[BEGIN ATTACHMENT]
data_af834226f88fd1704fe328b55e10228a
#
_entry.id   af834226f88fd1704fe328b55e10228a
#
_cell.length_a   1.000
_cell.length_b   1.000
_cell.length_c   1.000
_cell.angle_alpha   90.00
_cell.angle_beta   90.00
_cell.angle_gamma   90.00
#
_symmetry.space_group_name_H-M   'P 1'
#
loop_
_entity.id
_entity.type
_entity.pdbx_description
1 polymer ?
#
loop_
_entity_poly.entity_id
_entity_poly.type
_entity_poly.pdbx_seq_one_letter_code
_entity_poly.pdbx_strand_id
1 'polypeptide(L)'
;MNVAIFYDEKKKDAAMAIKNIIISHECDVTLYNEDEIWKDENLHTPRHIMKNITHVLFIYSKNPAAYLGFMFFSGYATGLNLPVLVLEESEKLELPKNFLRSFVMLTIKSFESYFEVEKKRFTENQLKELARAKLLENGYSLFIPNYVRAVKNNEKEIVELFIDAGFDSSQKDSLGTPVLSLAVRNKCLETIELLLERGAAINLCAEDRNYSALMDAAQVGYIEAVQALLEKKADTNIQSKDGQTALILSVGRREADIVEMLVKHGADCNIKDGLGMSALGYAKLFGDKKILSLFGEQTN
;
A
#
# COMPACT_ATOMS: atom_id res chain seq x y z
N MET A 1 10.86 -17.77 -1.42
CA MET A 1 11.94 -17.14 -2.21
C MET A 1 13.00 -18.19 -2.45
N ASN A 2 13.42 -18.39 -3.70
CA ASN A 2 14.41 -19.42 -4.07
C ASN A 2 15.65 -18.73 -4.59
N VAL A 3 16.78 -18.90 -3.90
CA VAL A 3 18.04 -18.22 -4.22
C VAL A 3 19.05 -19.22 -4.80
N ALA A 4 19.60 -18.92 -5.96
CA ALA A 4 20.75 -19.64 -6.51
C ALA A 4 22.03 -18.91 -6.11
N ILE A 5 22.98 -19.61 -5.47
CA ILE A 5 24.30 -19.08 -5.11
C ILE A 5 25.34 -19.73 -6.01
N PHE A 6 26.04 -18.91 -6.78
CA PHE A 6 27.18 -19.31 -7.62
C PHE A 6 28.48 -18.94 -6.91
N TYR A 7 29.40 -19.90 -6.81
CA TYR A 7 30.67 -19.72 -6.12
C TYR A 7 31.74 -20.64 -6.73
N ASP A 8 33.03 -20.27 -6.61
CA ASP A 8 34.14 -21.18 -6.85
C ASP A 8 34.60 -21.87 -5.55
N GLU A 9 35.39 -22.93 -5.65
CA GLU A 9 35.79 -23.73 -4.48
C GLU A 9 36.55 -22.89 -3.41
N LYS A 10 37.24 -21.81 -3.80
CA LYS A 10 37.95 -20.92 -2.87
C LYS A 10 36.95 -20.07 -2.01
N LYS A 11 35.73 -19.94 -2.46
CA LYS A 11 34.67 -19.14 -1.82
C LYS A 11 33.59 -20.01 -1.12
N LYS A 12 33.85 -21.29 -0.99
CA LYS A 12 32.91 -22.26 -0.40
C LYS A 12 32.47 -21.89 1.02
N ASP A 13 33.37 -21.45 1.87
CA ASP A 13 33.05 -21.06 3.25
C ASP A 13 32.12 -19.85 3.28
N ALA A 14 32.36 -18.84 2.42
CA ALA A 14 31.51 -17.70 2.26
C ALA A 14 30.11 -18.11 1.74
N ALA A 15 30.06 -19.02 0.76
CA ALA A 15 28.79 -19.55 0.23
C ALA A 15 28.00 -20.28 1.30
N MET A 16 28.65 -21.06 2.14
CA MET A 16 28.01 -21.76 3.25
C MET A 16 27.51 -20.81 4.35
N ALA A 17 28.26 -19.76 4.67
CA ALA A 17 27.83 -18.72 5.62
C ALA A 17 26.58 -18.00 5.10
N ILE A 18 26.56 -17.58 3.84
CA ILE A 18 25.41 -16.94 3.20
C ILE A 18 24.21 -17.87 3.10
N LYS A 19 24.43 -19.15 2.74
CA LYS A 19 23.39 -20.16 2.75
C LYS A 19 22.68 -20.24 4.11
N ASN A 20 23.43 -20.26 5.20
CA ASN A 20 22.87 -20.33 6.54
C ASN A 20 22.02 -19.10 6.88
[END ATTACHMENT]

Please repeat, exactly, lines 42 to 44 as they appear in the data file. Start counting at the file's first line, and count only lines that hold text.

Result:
C ALA A 4 22.03 -18.91 -6.11
N ILE A 5 22.98 -19.61 -5.47
CA ILE A 5 24.30 -19.08 -5.11